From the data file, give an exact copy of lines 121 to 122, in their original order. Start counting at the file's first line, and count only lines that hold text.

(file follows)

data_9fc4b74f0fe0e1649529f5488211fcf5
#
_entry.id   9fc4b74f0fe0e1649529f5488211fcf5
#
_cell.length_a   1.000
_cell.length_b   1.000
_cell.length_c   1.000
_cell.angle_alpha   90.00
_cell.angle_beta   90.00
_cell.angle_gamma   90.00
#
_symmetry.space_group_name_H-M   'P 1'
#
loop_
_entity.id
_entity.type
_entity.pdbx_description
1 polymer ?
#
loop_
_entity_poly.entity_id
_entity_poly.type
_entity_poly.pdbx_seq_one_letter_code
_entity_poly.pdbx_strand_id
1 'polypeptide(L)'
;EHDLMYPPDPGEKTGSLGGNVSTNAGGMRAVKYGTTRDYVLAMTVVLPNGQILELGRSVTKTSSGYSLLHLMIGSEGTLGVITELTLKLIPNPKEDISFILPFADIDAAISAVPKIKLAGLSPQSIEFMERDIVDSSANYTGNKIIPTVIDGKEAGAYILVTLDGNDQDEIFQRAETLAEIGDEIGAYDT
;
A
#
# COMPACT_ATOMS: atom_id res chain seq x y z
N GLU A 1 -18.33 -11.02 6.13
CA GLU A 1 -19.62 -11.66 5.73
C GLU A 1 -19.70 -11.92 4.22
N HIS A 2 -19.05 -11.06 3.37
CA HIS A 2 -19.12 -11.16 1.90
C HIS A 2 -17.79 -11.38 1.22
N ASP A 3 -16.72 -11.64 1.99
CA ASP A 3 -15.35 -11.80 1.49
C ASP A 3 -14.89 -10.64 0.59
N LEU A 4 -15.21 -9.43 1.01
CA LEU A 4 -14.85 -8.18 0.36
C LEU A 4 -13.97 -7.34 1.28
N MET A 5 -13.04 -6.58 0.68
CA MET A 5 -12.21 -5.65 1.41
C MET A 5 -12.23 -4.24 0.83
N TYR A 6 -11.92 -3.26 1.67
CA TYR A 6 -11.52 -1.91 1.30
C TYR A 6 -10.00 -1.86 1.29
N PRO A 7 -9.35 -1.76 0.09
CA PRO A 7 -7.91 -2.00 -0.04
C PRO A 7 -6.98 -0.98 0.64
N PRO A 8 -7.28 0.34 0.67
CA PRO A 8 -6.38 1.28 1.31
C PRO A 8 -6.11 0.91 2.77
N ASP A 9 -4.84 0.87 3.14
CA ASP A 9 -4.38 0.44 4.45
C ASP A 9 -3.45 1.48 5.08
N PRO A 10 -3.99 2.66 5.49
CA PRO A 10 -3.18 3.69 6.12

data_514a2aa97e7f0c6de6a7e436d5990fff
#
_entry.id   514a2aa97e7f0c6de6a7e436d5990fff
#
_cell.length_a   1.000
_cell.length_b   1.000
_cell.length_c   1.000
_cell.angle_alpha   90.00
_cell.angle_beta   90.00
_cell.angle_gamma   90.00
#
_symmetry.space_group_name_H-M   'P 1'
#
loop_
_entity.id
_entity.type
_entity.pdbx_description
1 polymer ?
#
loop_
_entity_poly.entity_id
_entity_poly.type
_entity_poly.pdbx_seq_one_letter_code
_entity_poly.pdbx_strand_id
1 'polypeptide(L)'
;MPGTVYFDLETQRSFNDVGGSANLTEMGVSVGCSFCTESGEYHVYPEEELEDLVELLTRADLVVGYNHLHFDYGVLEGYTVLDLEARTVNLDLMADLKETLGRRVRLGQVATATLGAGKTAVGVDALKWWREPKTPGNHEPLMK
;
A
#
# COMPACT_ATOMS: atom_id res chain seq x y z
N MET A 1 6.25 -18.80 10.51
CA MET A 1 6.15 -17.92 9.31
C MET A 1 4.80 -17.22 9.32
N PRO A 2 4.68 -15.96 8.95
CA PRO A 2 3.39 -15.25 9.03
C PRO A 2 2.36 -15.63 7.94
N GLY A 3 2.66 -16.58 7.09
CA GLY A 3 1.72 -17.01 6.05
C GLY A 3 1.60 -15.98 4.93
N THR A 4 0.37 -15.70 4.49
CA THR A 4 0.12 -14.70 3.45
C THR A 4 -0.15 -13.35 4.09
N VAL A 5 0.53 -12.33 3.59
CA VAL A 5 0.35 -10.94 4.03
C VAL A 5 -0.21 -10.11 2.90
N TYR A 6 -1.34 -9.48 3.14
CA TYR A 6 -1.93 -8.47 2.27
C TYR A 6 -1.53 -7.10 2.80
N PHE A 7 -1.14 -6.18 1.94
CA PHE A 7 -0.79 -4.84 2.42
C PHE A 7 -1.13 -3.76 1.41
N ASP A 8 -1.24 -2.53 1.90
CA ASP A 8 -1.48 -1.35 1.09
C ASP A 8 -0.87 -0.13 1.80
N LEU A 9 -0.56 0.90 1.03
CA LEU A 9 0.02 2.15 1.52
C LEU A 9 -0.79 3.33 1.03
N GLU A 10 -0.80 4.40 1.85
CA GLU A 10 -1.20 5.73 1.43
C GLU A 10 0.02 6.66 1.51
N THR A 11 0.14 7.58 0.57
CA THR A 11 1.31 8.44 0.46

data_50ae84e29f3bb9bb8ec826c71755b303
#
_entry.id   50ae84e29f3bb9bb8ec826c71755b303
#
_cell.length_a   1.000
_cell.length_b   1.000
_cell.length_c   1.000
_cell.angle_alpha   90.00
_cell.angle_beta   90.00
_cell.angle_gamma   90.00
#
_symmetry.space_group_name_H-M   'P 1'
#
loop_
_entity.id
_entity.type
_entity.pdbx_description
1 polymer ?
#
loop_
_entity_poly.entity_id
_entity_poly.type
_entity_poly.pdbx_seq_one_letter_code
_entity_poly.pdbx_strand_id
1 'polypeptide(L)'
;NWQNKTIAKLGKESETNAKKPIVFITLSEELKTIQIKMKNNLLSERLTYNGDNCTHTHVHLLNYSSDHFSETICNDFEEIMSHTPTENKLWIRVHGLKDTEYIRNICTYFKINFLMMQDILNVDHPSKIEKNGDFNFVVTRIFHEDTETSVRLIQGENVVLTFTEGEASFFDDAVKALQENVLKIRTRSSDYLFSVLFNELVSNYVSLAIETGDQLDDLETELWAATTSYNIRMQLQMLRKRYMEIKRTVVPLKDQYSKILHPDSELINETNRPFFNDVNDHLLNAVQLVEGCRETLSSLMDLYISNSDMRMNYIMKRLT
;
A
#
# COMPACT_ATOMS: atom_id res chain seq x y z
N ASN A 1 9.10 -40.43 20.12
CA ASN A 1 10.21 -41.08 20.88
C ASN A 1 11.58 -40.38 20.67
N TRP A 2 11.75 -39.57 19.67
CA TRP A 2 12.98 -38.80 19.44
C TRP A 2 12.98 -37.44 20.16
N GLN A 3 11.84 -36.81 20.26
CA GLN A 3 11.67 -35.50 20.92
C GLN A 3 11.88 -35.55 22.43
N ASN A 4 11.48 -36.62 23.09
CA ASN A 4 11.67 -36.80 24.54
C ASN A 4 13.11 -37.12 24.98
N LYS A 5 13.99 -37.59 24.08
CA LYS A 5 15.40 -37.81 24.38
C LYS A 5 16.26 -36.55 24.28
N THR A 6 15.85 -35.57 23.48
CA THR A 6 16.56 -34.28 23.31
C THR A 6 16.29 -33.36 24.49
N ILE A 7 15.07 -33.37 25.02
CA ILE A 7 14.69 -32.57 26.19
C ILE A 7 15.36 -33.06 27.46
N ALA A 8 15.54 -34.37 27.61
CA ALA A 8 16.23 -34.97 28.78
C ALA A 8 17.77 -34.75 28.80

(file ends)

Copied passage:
CA THR A 11 1.31 8.44 0.46

data_50ae84e29f3bb9bb8ec826c71755b303